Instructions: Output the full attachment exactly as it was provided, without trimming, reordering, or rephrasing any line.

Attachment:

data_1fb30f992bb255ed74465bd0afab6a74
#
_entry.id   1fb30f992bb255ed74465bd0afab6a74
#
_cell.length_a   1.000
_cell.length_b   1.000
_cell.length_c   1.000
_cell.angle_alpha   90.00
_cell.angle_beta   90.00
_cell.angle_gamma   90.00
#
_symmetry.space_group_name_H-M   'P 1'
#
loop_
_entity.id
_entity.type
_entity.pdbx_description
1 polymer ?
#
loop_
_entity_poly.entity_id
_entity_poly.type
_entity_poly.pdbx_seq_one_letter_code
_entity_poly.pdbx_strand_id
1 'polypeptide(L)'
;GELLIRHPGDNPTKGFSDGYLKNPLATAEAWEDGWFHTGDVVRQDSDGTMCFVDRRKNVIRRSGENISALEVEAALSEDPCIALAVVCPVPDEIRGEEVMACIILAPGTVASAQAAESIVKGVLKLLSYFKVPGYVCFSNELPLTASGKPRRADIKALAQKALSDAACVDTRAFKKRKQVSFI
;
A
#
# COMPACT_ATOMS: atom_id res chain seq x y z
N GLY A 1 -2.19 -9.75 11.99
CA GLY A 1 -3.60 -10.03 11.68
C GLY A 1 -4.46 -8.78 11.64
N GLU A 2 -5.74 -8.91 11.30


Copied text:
data_1fb30f992bb255ed74465bd0afab6a74
#
_entry.id   1fb30f992bb255ed74465bd0afab6a74
#
_cell.length_a   1.000
_cell.length_b   1.000
_cell.length_c   1.000
_cell.angle_alpha   90.00
_cell.angle_beta   90.00
_cell.angle_gamma   90.00
#
_symmetry.space_group_name_H-M   'P 1'
#
loop_
_entity.id
_entity.type
_entity.pdbx_description
1 polymer ?
#
loop_
_entity_poly.entity_id
_entity_poly.type
_entity_poly.pdbx_seq_one_letter_code
_entity_poly.pdbx_strand_id
1 'polypeptide(L)'
;GELLIRHPGDNPTKGFSDGYLKNPLATAEAWEDGWFHTGDVVRQDSDGTMCFVDRRKNVIRRSGENISALEVEAALSEDPCIALAVVCPVPDEIRGEEVMACIILAPGTVASAQAAESIVKGVLKLLSYFKVPGYVCFSNELPLTASGKPRRADIKALAQKALSDAACVDTRAFKKRKQVSFI
;
A
#
# COMPACT_ATOMS: atom_id res chain seq x y z
N GLY A 1 -2.19 -9.75 11.99
CA GLY A 1 -3.60 -10.03 11.68
C GLY A 1 -4.46 -8.78 11.64
N GLU A 2 -5.74 -8.91 11.30